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Carroll County Schools educate students on online responsibility

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Technology brings great convenience and efficiency, but it requires digital security and accountability.

In the Carroll County School District, staff members at the Center of Tech-nology and Innov-ation work to protect district data as well as to teach students about digital citizenship.

Students use technology now more than ever, both in school and at home. Teaching students to effectively and safely use technology is a priority.

District network administrator Zach Dean makes it his job to help students make good online choices. 

“We have a filter in place called NetSpective,” Dean said. “This filter screens all online activity in our district. The Children’s Internet Protection Act of 2000 mandates that all school districts implement filters to help block out harmful content; our filter is far stronger than the minimum required.”

As needed, district computer technicians work to help students understand that their online actions can have real-world repercussions.

Since online posts can never be completely deleted, students’ online actions can cause long-term harm.  

“We are required to teach students about digital citizenship,” district technology coordinator Cindy Johann said. “Our Digital Driver’s License program works in conjunction with the University of Kentucky. Students study different aspects of cyber safety, such as protecting Internet passwords and reporting cyber bullying. Students then take an online exam at the end to demonstrate their knowledge.”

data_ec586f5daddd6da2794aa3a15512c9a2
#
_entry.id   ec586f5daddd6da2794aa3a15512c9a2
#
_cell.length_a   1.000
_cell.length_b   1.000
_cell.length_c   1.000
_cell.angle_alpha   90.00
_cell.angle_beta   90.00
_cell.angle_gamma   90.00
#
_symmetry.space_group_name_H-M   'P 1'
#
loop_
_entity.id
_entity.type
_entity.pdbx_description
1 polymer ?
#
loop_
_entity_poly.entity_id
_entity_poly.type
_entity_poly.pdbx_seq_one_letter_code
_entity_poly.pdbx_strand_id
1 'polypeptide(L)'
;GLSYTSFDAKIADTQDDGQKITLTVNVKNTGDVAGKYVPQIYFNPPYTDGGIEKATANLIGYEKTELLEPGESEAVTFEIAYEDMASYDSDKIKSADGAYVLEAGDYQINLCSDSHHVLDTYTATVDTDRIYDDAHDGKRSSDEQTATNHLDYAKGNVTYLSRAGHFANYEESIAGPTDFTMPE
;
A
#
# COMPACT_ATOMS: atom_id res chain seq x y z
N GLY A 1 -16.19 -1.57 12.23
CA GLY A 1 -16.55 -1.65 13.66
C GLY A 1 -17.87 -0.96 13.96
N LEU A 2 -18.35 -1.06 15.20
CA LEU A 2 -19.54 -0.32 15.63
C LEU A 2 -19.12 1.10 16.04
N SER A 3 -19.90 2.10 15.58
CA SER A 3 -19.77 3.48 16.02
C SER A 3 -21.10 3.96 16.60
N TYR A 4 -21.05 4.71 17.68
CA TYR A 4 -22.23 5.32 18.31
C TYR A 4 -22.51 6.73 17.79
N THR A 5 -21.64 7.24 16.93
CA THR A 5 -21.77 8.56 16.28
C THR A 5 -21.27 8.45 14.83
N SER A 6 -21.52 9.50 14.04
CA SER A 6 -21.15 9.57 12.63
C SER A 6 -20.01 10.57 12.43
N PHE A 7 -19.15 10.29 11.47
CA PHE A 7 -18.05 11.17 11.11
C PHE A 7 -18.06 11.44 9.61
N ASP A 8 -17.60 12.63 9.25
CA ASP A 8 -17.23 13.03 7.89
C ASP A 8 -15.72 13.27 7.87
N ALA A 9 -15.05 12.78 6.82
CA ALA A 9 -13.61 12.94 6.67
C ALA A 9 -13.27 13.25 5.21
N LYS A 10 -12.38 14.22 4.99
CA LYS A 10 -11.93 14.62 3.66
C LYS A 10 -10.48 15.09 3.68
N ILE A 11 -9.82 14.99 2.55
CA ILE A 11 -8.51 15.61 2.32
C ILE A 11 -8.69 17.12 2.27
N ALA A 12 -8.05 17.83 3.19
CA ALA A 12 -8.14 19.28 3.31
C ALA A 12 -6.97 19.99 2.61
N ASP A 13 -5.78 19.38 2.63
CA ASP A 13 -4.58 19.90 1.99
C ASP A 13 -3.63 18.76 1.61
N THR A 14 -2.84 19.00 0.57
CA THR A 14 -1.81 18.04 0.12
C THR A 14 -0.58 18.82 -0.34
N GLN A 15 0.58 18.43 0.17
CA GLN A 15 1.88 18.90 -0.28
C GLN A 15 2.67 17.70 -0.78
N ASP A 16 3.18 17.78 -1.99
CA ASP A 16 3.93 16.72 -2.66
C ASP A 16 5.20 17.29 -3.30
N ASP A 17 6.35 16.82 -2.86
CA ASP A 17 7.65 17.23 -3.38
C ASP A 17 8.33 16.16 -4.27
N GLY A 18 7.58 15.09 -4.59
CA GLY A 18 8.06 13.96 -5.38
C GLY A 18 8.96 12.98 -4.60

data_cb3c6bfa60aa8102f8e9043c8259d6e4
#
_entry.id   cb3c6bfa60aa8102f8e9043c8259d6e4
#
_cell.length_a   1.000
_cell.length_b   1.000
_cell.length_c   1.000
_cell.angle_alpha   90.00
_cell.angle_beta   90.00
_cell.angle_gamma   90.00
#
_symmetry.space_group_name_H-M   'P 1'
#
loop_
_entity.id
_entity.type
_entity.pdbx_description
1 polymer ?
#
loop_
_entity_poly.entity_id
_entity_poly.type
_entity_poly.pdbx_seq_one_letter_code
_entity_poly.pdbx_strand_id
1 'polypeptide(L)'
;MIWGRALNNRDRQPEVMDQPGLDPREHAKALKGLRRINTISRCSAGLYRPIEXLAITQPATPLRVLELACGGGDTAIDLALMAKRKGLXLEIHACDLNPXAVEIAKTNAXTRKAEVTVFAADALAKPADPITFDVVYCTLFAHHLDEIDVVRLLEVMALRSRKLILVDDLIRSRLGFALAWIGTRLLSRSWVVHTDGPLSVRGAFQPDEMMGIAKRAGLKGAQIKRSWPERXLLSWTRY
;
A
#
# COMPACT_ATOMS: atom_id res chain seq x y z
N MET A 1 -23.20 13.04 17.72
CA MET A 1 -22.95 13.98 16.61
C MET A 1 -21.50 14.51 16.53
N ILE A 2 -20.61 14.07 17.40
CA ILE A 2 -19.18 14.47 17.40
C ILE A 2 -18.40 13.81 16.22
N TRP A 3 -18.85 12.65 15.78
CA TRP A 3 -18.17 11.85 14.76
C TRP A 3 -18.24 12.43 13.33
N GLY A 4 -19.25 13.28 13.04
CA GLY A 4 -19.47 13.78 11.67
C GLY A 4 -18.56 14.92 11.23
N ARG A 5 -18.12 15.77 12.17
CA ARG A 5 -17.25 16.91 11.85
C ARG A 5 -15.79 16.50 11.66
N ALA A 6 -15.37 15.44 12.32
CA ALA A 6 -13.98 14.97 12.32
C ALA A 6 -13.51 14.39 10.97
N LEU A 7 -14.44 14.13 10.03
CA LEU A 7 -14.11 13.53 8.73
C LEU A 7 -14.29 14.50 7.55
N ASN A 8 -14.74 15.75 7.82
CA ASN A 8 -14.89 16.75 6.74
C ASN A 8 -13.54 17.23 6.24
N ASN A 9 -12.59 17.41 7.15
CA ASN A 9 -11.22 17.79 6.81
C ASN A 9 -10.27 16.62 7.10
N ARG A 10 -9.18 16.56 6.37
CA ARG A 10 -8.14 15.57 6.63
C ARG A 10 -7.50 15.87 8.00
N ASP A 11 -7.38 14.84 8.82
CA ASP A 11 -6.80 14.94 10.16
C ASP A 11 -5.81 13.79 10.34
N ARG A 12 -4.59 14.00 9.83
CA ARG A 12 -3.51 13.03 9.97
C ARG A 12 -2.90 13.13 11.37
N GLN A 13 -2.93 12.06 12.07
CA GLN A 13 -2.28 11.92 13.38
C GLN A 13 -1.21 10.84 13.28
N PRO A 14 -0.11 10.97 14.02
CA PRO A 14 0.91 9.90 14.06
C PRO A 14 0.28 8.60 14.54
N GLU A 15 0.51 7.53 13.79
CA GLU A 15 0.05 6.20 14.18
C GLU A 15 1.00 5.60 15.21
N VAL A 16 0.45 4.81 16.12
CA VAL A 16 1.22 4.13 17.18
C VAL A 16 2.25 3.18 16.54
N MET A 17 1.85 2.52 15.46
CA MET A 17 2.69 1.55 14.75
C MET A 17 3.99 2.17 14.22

While the district’s security software is effective when students are using school-issued equipment, parents play a key role in monitoring students’ online activity in other situations.

“Legally, parents are responsible for what their children do online,” Johann said. “Experts recommend that children be required to share their passwords with parents until they are 18 years old. Additionally, phones have many capabilities, and parents should be aware of how their children are using cellular phones. There is nothing wrong with parents having access to a child’s phone to keep track of what texts, pictures and calls are being sent.” 

The FBI published “A Parent’s Guide to Internet Safety” on its website (fbi.gov). One key recommendation is to keep devices in common areas of the home so that parents can visually monitor what students are doing. Also, parents can work with Internet and cellular service providers to set up monitoring software on home networks. For more information, contact Johann at (502) 732-7105.

Beyond filtering content, district technology experts use additional security measures to protect data and network access. 

“Beyond our content filter, we participate in the state’s data protection firewall, which is funded completely by the state of Kentucky,” Dean said. “This firewall serves as a gateway system that shields us from outside attacks from hackers that could compromise our data. Additionally, we protect our data locally by heightening security on sensitive files so that only authorized users have access.”

The physical and digital worlds overlap. What happens in one world impacts what happens in the other.

Students need guidance from parents and technology experts so they do not make mistakes they can’t fix.

The Center of Technology and Innovation exists not only to protect district data but also to be a resource for parents who need guidance on protecting their children from online hazards.

 

Carl Roberts is director of public relations for Carroll County Public Schools.